An artwork by the French teacher of the man who changed the course of Japanese modern painting has gone on display for the first time in 120 years.
French painter Raphael Collin taught Kuroda Seiki, who is regarded as Japan's father of modern Western-style painting, when Kuroda studied in France in the late 19th century.
Collin's painting, called "The Sleeping," was shown at the 1900 Paris Exposition. But following the exposition it went missing. It was located by a Japanese curator in France four years ago.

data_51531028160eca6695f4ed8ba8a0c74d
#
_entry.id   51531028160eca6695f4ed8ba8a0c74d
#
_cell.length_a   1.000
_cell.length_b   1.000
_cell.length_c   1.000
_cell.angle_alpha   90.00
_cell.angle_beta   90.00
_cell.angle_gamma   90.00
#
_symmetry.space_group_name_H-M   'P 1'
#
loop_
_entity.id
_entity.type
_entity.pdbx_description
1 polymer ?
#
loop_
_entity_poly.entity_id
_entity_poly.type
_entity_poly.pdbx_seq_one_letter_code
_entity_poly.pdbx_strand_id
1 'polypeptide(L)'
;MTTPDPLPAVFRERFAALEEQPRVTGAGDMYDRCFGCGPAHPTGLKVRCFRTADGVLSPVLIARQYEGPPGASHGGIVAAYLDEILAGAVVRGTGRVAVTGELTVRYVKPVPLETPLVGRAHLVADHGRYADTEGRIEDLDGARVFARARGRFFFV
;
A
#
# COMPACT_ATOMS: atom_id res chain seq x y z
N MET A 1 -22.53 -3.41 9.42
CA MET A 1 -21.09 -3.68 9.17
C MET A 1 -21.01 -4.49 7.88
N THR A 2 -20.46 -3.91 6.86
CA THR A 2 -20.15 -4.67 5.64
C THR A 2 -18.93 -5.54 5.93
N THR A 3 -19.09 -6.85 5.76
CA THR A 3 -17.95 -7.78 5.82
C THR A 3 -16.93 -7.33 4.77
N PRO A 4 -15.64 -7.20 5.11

"The Sleeping" shows a naked woman lying on the grass. Kuroda produced a similar work, titled "The Fields."
The two pieces share almost the same composition, with one major difference. The woman in Collin's work is shown sound asleep, positioning the viewer as if looking into a private space. Kuroda painted his woman with her eyes open, gazing at flowers in one hand.
Nude paintings were considered immoral in Japan when Kuroda created his work. Experts say the work demonstrates his efforts to find expressions acceptable in his home country.
The new exhibition shows the paintings by Collin and Kuroda together. It opens on Saturday at the Pola Museum of Art in Kanagawa Prefecture, near Tokyo.